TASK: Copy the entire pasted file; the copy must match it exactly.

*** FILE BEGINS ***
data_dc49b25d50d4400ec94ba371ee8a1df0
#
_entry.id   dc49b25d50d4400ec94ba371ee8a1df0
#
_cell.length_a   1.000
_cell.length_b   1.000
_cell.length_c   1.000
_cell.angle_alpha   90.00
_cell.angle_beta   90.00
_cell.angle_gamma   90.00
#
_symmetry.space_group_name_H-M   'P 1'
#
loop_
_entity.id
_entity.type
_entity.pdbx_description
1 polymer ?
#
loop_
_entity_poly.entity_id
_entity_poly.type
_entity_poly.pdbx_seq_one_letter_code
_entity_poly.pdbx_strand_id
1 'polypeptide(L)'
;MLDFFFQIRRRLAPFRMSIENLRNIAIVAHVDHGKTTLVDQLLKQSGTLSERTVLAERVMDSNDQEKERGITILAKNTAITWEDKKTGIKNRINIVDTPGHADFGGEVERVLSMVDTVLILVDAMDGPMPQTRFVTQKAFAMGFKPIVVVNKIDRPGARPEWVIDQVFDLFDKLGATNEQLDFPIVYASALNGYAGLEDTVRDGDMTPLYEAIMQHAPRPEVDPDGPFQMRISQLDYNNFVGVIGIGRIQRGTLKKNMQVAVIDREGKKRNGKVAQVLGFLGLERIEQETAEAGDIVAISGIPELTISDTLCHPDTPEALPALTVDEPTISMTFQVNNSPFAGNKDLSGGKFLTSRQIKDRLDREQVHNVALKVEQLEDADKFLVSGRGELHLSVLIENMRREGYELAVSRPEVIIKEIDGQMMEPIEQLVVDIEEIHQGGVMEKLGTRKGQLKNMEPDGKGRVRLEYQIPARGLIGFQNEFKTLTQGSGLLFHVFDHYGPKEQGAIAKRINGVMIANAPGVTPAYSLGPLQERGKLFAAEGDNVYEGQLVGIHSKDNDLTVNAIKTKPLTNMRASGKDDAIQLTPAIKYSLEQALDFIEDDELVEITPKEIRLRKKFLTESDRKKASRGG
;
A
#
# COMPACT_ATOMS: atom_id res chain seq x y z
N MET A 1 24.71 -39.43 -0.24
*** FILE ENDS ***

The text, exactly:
data_dc49b25d50d4400ec94ba371ee8a1df0
#
_entry.id   dc49b25d50d4400ec94ba371ee8a1df0
#
_cell.length_a   1.000
_cell.length_b   1.000
_cell.length_c   1.000
_cell.angle_alpha   90.00
_cell.angle_beta   90.00
_cell.angle_gamma   90.00
#
_symmetry.space_group_name_H-M   'P 1'
#
loop_
_entity.id
_entity.type
_entity.pdbx_description
1 polymer ?
#
loop_
_entity_poly.entity_id
_entity_poly.type
_entity_poly.pdbx_seq_one_letter_code
_entity_poly.pdbx_strand_id
1 'polypeptide(L)'
;MLDFFFQIRRRLAPFRMSIENLRNIAIVAHVDHGKTTLVDQLLKQSGTLSERTVLAERVMDSNDQEKERGITILAKNTAITWEDKKTGIKNRINIVDTPGHADFGGEVERVLSMVDTVLILVDAMDGPMPQTRFVTQKAFAMGFKPIVVVNKIDRPGARPEWVIDQVFDLFDKLGATNEQLDFPIVYASALNGYAGLEDTVRDGDMTPLYEAIMQHAPRPEVDPDGPFQMRISQLDYNNFVGVIGIGRIQRGTLKKNMQVAVIDREGKKRNGKVAQVLGFLGLERIEQETAEAGDIVAISGIPELTISDTLCHPDTPEALPALTVDEPTISMTFQVNNSPFAGNKDLSGGKFLTSRQIKDRLDREQVHNVALKVEQLEDADKFLVSGRGELHLSVLIENMRREGYELAVSRPEVIIKEIDGQMMEPIEQLVVDIEEIHQGGVMEKLGTRKGQLKNMEPDGKGRVRLEYQIPARGLIGFQNEFKTLTQGSGLLFHVFDHYGPKEQGAIAKRINGVMIANAPGVTPAYSLGPLQERGKLFAAEGDNVYEGQLVGIHSKDNDLTVNAIKTKPLTNMRASGKDDAIQLTPAIKYSLEQALDFIEDDELVEITPKEIRLRKKFLTESDRKKASRGG
;
A
#
# COMPACT_ATOMS: atom_id res chain seq x y z
N MET A 1 24.71 -39.43 -0.24